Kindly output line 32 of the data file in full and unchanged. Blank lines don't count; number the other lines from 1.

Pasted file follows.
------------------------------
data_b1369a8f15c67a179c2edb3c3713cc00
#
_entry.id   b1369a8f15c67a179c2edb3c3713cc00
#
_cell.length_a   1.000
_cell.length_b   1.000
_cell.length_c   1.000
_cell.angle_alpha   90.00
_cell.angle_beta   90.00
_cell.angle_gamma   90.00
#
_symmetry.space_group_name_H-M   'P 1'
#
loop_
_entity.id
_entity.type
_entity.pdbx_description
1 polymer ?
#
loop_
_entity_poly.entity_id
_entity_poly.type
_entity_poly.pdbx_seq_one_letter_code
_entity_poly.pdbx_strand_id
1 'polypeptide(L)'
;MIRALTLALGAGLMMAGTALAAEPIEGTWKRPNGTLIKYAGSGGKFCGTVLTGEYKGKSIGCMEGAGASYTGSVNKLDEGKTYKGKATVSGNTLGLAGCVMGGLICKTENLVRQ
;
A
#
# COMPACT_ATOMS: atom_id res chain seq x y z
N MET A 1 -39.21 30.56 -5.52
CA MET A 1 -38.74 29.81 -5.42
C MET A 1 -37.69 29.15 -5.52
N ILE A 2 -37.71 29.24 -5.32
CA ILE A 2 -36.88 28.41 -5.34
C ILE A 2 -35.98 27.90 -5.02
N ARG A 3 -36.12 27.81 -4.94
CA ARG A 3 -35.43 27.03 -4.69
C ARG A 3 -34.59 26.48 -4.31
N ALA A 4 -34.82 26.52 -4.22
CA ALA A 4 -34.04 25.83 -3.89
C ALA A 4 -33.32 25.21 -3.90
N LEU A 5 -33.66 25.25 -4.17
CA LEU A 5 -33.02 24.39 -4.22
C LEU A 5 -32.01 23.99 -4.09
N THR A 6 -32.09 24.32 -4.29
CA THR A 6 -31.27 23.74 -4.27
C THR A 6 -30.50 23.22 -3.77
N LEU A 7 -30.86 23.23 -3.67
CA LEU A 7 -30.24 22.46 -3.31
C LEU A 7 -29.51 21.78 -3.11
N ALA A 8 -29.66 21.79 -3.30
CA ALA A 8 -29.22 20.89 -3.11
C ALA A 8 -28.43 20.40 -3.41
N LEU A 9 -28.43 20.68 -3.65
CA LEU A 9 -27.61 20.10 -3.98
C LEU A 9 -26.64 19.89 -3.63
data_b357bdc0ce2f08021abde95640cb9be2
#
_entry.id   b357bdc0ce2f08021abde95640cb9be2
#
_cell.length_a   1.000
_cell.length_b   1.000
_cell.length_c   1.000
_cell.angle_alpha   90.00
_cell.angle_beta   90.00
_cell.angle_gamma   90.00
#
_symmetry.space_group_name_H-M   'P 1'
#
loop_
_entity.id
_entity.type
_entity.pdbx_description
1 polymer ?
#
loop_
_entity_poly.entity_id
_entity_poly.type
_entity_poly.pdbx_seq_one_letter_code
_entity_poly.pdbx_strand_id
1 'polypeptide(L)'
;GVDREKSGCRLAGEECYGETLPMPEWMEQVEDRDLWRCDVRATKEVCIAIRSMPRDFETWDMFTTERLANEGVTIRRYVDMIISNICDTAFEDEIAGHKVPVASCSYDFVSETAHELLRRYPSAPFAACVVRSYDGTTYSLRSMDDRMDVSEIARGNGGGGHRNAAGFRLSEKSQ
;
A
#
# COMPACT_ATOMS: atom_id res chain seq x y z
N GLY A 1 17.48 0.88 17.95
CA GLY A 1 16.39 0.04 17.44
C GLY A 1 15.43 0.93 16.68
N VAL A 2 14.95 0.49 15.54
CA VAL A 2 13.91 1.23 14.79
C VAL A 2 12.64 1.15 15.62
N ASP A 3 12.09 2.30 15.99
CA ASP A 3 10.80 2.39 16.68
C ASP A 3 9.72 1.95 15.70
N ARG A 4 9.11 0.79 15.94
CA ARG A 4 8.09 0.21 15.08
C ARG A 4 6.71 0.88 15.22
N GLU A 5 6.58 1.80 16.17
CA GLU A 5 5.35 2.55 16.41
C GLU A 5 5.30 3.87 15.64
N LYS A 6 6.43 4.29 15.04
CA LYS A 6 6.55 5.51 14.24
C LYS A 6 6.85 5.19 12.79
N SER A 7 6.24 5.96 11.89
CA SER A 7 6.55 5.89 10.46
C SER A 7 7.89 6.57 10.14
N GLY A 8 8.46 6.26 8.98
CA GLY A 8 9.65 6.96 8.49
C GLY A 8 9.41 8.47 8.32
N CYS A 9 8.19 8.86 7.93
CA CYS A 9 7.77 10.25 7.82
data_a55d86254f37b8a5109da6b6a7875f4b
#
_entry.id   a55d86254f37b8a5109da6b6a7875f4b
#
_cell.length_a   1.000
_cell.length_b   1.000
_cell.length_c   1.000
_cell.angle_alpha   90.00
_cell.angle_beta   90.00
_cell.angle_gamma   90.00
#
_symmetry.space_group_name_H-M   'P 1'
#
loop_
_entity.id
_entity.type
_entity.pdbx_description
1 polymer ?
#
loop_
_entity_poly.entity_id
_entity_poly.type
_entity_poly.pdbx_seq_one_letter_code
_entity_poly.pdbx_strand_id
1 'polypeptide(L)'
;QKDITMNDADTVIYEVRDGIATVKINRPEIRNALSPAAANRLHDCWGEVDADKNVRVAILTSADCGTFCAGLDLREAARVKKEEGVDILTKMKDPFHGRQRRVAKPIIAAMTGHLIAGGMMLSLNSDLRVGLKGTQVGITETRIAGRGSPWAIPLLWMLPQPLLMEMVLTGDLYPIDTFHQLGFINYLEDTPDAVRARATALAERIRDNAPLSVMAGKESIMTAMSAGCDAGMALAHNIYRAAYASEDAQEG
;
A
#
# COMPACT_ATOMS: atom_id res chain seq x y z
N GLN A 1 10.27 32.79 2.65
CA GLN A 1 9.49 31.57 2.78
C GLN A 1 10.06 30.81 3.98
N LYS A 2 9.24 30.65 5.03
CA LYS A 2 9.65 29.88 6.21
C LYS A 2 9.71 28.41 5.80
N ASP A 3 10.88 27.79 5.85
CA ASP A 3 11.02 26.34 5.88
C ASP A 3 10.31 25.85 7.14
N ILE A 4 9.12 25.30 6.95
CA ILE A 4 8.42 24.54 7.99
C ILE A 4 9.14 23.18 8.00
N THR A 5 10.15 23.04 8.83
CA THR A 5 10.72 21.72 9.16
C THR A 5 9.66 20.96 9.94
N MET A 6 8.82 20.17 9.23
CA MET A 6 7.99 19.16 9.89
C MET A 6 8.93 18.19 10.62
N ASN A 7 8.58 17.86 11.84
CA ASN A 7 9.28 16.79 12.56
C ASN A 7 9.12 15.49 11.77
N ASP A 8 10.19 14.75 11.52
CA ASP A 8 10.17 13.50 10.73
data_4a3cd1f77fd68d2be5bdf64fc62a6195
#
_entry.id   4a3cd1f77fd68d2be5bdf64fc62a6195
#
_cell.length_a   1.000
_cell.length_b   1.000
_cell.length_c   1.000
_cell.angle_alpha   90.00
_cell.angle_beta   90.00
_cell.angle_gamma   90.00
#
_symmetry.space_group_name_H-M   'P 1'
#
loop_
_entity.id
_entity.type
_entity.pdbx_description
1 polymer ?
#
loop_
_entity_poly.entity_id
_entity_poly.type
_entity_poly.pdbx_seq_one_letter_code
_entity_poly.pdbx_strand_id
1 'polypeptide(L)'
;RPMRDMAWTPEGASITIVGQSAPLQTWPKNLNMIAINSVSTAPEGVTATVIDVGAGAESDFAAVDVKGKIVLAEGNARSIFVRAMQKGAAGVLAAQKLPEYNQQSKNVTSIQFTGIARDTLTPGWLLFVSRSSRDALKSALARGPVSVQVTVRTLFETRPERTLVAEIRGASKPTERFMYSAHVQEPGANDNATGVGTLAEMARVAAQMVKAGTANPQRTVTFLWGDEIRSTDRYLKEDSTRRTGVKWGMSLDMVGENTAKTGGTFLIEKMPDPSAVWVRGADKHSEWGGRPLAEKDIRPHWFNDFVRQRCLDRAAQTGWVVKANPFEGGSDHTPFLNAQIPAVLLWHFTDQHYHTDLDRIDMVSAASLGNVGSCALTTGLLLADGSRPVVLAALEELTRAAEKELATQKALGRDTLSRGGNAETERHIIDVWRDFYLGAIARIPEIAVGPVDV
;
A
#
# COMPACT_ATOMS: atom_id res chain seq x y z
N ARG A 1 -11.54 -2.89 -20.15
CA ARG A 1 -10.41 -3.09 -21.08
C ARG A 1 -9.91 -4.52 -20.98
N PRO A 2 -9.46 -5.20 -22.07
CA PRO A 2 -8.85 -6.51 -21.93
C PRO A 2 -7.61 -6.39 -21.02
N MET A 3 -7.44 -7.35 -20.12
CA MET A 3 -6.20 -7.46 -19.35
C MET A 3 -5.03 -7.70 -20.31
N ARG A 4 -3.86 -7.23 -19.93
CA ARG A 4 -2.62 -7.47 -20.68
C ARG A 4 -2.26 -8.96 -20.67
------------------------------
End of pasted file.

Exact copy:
CA MET A 1 -38.74 29.81 -5.42